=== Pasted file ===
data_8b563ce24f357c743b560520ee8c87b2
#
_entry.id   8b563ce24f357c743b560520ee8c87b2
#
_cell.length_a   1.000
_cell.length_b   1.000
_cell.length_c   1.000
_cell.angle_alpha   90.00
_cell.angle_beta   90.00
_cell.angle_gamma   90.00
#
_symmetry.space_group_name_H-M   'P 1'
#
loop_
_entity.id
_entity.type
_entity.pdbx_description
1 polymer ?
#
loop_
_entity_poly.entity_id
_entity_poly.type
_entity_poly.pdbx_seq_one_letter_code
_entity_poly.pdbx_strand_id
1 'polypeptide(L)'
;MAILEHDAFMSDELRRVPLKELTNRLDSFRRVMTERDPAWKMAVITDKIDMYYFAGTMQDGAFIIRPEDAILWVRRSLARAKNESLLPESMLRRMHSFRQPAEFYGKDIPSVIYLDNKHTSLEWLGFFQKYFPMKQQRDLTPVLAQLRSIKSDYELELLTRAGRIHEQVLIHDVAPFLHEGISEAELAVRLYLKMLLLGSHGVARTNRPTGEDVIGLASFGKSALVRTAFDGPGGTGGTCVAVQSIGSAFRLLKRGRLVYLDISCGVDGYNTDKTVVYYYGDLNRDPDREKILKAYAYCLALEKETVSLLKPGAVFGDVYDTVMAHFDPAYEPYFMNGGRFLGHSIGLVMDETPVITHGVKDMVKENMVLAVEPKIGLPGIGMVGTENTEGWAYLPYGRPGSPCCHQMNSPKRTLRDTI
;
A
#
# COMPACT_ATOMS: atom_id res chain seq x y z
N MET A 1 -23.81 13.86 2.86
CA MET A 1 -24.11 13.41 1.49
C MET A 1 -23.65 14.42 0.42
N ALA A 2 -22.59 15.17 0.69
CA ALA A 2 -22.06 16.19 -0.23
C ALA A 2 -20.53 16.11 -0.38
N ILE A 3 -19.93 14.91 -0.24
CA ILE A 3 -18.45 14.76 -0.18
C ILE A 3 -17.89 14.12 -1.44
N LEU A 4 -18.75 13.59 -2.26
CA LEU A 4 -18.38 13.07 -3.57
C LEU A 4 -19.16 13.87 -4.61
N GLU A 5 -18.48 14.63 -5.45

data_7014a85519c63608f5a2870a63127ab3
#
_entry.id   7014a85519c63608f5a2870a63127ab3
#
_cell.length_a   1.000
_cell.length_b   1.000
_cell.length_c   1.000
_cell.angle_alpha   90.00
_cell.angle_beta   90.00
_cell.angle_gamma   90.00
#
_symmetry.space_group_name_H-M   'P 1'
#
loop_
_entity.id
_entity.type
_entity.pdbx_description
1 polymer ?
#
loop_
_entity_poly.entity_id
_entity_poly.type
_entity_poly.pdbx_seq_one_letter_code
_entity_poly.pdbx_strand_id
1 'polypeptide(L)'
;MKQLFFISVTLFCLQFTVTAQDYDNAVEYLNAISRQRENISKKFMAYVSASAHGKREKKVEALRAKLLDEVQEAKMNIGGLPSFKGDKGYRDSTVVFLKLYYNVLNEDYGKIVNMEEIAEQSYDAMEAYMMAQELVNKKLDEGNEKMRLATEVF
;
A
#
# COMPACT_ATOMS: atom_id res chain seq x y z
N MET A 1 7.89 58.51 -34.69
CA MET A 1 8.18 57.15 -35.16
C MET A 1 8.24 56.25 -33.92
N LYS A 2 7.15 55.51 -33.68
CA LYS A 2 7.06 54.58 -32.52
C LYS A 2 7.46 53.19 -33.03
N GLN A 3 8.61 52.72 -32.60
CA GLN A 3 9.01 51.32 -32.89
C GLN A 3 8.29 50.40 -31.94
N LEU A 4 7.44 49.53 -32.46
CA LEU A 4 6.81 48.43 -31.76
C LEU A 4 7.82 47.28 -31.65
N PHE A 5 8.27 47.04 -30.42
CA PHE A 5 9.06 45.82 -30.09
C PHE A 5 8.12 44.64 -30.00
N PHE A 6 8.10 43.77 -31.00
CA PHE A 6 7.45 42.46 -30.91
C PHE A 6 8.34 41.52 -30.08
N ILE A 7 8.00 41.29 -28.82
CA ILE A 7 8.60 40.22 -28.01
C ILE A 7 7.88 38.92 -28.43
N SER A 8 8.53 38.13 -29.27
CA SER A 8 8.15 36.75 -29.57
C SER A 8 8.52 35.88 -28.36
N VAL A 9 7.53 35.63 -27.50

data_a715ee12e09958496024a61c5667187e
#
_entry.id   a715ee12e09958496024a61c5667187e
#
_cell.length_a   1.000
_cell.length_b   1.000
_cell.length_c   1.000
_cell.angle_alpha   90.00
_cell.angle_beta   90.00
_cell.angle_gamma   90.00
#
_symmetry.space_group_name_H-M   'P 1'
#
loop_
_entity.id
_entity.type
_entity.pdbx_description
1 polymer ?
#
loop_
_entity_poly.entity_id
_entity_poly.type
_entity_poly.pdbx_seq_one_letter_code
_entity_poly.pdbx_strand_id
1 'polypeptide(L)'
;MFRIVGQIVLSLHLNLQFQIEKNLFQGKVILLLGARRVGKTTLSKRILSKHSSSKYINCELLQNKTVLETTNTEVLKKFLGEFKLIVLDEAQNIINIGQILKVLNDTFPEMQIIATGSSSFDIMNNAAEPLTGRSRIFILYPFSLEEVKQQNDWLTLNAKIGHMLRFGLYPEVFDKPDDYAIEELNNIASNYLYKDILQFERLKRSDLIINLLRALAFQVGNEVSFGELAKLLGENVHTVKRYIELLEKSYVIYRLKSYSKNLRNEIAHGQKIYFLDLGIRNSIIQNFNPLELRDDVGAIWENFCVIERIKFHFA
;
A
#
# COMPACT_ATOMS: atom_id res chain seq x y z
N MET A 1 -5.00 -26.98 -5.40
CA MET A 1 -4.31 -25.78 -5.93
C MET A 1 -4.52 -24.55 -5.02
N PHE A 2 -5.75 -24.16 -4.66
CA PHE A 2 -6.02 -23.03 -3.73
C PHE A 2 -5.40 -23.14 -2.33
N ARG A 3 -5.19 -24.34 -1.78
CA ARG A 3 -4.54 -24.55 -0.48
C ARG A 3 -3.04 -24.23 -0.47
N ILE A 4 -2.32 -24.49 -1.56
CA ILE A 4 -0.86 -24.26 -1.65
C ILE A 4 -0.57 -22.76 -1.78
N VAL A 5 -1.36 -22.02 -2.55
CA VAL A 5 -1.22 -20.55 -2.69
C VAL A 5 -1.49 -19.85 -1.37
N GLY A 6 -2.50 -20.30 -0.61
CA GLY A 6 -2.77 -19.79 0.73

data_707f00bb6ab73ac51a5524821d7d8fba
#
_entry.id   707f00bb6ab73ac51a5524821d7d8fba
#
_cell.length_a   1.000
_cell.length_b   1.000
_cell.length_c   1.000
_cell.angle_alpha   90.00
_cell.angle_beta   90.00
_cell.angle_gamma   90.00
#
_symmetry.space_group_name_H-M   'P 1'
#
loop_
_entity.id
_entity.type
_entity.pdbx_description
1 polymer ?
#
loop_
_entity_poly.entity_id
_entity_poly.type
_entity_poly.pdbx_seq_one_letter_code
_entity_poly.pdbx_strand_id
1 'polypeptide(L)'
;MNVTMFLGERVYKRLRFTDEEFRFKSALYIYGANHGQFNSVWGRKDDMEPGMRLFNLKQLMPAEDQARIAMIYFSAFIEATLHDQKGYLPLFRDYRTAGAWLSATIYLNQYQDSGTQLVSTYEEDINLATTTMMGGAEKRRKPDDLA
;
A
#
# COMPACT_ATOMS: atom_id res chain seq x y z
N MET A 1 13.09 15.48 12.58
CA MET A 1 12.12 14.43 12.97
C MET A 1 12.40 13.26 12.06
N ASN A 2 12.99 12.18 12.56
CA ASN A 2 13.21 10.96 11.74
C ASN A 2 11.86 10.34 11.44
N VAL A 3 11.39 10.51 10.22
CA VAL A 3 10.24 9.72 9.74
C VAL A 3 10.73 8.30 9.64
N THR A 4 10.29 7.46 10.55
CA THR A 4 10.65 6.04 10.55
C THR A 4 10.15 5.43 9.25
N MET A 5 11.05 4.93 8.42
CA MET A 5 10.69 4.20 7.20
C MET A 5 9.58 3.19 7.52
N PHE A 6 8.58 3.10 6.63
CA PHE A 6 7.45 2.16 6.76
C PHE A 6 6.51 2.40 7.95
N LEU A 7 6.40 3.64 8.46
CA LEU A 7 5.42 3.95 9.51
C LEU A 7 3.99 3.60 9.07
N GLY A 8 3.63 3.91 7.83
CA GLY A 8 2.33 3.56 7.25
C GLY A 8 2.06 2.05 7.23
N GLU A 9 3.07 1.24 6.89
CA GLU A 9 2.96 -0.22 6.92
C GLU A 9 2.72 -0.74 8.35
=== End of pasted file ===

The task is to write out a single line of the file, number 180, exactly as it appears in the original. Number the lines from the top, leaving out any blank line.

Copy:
CA ASN A 2 13.21 10.96 11.74